17. My lovely mare is not one who likes too much touching so I try to respect that and don’t touch her more than is necessary for grooming etc. She tolerates that but does let me know when she’d rather I didn’t touch her at all! What she does love though is a comb between the ears. She drops her head and stands still for quite a while enjoying a good between the ears scratch. I don’t fuss her too much so it is lovely when she decides to touch me and rests her nose on me for a bit – a rare moment but special and something that is happening more and more the longer I have her. I’ve owned her 5 years. Seems it can take a long time to build a bond and learn to understand each other!

    1. Charlotte, it sounds like the two of you have grown to have a great relationship – I’m sure she appreciated you giving her some time to be more comfortable with touch!

      -Julia Burdy, CRK Training Community Manager

  18. Thank you soooo much for such wonderful videos..and instruction.
    I have learned more in 7 days about myself and my horse!
    I am an older rider, and my horse is turning 21.. we are aging together.Your instructions, about small things, such as correct breathing dynamics been marvelously helpful!
    I look forward to all your videos..
    Thank you again for such thoughtful , incredible suggestions and help!
    Kindest regards
    Susan

  19. Apologies if this is a double post — my first one seems to have gone missing.
    When I was buying my current horse, one of my main criteria was a horse that, generally speaking, enjoyed touch and grooming. I *love* to groom — I usually spend at least 45 minutes a day currying and brushing and getting a gleam on my boy’s coat — and I certainly didn’t want to end up with some thin-skinned guy who would find that a torment! Even given his natural propensity to touch, though, I knew that he wasn’t likely to appreciate hugging … but I’m a hugger, and still basically 12 years old, and I wanted to be able to hug my horse without driving him up the wall. So, every time I hug him, he gets a treat. He knows the deal and now not only leans into my hugs, but occasionally initiates them himself when he thinks it’s time for a treat!! Between his basic temperament and a well-developed conditioned emotional response, it’s worked out really well for both of us 😀

    1. Sandy, sounds like you both are getting something out of the deal 🙂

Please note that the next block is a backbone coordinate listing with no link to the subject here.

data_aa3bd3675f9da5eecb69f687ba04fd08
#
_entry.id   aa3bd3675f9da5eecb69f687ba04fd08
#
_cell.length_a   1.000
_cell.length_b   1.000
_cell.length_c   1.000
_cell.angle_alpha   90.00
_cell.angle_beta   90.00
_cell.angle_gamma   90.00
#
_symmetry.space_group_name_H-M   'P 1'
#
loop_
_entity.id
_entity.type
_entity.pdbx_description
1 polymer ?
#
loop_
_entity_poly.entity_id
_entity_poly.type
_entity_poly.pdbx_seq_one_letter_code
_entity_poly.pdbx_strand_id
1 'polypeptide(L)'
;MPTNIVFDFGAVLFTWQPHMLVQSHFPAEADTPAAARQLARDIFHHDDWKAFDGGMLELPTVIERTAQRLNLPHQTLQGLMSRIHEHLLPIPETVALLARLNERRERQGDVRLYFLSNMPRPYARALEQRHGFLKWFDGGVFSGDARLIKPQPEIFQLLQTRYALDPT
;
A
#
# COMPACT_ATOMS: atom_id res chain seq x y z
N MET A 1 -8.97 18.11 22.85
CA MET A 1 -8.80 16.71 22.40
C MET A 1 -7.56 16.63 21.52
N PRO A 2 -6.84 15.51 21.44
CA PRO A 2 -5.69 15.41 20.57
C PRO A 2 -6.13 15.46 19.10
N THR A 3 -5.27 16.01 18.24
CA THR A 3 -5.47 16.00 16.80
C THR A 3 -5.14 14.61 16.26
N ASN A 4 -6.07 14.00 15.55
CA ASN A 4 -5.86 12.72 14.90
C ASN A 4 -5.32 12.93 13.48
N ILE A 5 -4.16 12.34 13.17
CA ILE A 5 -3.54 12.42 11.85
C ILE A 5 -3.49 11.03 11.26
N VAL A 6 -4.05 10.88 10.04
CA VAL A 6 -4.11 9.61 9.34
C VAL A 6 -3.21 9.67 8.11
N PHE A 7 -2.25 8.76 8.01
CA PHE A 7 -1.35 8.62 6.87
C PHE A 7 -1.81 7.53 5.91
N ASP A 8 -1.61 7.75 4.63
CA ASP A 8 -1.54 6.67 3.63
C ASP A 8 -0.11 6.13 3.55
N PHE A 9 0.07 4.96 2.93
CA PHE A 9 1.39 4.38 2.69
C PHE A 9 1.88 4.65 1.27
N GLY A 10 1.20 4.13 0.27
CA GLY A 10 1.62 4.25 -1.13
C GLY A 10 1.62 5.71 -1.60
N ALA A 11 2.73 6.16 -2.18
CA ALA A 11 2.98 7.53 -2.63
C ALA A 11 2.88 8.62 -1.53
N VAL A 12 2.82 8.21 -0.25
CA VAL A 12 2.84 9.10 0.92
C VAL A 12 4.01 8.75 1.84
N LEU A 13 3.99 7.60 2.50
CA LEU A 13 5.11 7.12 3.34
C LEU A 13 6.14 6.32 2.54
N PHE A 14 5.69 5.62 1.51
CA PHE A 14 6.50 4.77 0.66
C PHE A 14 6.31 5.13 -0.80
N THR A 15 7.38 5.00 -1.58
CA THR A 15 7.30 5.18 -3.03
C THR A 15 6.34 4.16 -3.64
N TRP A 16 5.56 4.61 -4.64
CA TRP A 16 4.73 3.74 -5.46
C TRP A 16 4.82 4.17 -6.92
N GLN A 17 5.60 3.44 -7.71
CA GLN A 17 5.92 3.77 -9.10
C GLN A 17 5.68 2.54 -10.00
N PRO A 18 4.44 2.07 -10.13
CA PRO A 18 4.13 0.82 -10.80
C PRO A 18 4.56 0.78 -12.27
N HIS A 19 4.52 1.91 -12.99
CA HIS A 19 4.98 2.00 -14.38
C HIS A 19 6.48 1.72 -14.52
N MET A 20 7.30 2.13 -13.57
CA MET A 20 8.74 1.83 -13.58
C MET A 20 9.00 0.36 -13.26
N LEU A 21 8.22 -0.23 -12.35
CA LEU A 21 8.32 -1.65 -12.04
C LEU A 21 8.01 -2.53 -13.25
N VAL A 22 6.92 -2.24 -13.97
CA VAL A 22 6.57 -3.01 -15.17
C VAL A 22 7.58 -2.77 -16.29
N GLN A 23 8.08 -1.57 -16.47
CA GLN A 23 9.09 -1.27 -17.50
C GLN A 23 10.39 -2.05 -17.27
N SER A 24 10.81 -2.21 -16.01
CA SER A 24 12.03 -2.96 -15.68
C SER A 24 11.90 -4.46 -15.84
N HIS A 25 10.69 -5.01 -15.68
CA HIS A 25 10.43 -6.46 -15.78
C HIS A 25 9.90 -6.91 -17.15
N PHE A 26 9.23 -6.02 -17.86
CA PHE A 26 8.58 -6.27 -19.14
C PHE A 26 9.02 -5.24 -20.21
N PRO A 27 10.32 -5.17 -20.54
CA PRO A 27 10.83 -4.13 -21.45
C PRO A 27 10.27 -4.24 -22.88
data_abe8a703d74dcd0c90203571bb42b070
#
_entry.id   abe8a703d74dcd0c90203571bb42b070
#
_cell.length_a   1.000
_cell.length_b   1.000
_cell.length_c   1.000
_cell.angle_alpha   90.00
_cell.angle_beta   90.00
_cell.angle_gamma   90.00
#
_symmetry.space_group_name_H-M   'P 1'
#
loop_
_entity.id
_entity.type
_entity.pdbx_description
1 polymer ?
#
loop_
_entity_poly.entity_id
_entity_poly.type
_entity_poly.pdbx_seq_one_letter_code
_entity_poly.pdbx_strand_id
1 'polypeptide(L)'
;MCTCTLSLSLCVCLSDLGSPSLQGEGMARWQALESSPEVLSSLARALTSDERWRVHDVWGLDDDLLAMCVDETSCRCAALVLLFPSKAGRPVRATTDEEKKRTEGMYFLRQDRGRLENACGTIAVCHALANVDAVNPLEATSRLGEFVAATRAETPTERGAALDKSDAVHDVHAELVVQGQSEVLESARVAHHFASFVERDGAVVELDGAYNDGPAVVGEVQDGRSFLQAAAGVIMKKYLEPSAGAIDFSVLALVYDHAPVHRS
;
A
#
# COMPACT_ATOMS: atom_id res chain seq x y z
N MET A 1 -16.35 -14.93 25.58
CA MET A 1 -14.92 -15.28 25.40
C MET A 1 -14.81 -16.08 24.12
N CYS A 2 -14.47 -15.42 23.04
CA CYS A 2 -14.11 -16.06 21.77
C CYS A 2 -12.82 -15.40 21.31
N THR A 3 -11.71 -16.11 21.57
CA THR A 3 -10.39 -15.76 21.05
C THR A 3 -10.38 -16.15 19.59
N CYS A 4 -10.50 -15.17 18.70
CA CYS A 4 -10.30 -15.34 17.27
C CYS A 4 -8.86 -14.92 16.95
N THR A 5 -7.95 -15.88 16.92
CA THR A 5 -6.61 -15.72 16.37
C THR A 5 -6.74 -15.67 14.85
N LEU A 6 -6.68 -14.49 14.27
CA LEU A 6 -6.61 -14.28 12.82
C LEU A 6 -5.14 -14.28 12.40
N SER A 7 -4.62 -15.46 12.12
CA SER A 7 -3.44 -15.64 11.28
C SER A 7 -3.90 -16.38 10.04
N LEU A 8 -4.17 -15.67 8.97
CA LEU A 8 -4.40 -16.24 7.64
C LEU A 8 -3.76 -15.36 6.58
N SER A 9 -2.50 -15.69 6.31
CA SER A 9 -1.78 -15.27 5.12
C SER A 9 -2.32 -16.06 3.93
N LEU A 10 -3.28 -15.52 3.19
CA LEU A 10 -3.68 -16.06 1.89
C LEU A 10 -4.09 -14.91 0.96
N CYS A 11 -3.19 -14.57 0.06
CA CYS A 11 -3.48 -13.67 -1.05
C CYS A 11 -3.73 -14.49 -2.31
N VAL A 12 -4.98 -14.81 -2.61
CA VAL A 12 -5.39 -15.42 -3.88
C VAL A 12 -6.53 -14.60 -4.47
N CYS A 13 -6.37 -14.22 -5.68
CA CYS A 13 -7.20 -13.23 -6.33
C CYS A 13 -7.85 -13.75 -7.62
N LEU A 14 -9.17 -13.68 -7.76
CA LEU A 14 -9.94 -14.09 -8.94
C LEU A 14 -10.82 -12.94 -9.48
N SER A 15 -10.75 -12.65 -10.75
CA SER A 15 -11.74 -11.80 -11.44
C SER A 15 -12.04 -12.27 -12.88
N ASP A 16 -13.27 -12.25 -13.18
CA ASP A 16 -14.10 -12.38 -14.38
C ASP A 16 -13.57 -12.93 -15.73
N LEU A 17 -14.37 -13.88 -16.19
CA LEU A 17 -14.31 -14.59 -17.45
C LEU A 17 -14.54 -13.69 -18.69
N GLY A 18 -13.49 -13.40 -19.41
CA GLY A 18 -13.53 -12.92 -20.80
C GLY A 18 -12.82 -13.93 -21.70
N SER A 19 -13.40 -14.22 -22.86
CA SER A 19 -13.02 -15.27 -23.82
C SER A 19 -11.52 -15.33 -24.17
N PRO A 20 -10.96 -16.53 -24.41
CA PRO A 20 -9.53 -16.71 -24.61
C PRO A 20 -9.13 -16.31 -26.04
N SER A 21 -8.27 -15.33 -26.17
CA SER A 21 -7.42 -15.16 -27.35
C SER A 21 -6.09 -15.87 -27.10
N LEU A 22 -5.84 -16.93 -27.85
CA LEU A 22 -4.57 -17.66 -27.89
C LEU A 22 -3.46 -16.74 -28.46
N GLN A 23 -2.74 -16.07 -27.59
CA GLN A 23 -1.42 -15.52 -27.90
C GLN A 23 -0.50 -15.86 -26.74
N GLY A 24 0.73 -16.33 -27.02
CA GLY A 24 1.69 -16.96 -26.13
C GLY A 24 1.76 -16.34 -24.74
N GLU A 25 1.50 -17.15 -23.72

-Julia Burdy, CRK Training Community Manager

  20. This is such a wonderful topic. Personally, I feel it should be part of riding lessons…even before you start riding.
    Thank you for bringing this subject to light.

    1. Jill, we feel it is an important conversation for any level of rider!

      -Julia Burdy, CRK Training Community Manager

    1. Jennifer, he definitely did! That is not the first time that has happened for us in a video!

      -Julia Burdy, CRK Training Community Manager

  21. Thank you so much for ypur video. It is like the others very helpful. I pay attention to the cues my mare give to understand her more thanks to your advices .

  22. Some video examples of the facial expressions mentioned (facial tension around the mouth, etc) could be helpful. It’s sometimes tough to read a horse. I love your videos.

    1. Hi Adrijana, thanks for your request! That would make a great video for us to make 🙂

      -Julia Burdy, CRK Training Community Manager

  23. When I first met the rescue horse that I subsequently adopted, I went to stroke her on her face, and she gave me a look that said “Hey, I hardly know who you are! That’s a bit forward!” Then I got on her for a trial ride, and she was very good and very responsive, despite being known as a somewhat ‘difficult’ horse. As our relationship has progressed, often she will voluntarily put her head between my arm and body after I dismount from a ride, which I find very endearing. However, when she doesn’t really want to be affectionate physically, even though she is very affectionate and sweet all the time I’m with her, she will somehow create a bit of metaphysical distance that she doesn’t want you to cross, and it’s quite obvious. At those times, it’s best to leave the stall and let her be for a while. She is generally a very sweet, willing horse, but she is also ‘her own horse’, so to speak, so best you recognize that and respect her space, as it were.